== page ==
One of the most disturbing aspects of New York Citys housing environment is the large number of renters who spend the majority of their income on rent. According to the most commonly cited data, over 500,000 of the citys households devote at least one-half of their gross income to rental payments on their apartments.
While such figures are often quoted by housing advocates, there has been relatively little analysis of the high rent-burden population. For some households, high rent-to-income ratios may be a temporary condition resulting from short-term unemployment or other disturbances to income. For others, it may be a long-term but sustainable situation that reflects their life-cycle circumstances. For still others, very high rent burdens may signify a perilous housing status that portends homelessness or other serious family disruptions.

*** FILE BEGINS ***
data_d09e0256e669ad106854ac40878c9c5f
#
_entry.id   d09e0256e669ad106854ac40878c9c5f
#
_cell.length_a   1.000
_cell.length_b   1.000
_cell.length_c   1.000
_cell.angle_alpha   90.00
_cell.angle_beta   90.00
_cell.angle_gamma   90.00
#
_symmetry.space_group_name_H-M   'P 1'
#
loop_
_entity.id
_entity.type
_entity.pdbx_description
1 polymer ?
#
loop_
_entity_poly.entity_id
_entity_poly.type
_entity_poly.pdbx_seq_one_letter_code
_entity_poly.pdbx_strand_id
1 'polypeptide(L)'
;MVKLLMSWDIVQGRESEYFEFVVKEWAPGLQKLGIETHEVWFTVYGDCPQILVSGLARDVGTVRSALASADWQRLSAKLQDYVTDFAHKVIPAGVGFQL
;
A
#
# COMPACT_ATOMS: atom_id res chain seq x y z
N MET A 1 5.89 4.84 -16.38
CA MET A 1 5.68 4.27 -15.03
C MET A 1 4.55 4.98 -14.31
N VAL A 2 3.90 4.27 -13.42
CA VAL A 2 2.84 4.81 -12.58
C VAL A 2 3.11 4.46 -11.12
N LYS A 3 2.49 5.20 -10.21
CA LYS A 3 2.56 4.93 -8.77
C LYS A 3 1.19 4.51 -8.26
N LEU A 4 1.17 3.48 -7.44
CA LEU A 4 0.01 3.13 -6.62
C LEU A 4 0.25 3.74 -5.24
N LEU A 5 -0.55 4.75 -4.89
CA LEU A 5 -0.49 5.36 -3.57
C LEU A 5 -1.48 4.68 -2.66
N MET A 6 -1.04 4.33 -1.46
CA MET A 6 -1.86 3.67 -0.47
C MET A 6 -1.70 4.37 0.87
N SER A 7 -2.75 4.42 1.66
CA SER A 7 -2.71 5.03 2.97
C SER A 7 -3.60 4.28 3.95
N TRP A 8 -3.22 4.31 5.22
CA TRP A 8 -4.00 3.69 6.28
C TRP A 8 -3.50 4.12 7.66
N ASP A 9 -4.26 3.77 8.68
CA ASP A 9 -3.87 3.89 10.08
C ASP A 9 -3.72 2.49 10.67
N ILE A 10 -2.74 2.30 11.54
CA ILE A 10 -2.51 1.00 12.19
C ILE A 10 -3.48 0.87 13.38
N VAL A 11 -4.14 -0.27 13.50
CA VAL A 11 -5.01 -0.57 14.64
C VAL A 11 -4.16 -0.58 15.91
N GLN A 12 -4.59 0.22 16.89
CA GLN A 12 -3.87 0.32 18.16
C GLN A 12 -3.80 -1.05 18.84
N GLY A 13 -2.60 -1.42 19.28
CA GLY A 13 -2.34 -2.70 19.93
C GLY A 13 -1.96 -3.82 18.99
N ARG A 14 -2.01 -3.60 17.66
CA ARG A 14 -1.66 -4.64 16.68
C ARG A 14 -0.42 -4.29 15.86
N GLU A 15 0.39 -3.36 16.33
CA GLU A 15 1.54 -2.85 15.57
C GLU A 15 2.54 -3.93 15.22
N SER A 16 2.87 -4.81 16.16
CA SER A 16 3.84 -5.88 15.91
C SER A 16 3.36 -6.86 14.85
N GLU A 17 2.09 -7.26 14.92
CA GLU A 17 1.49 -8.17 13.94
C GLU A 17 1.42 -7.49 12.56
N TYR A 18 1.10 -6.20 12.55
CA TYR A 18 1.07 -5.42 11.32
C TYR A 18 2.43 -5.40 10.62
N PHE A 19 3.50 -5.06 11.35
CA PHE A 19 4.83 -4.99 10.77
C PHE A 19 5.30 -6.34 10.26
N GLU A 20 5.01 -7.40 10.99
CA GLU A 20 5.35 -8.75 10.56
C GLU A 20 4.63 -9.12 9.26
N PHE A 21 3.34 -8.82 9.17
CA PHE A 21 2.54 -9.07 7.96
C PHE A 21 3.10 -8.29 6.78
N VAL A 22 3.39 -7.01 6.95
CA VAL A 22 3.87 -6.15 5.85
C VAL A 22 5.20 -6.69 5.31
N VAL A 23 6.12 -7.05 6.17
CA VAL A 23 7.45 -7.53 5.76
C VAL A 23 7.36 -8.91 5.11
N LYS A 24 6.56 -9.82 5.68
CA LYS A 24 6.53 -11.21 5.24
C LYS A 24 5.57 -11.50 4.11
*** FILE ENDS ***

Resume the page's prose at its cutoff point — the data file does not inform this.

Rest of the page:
In order to effectively target housing policies and to identify dangerous gaps in the social safety net, it is important to analyze carefully the high-burden population and their housing circumstances. To do so, CHPC utilized data from the New York City Housing and Vacancy Survey (HVS) for 1993, 1996 and 1999.
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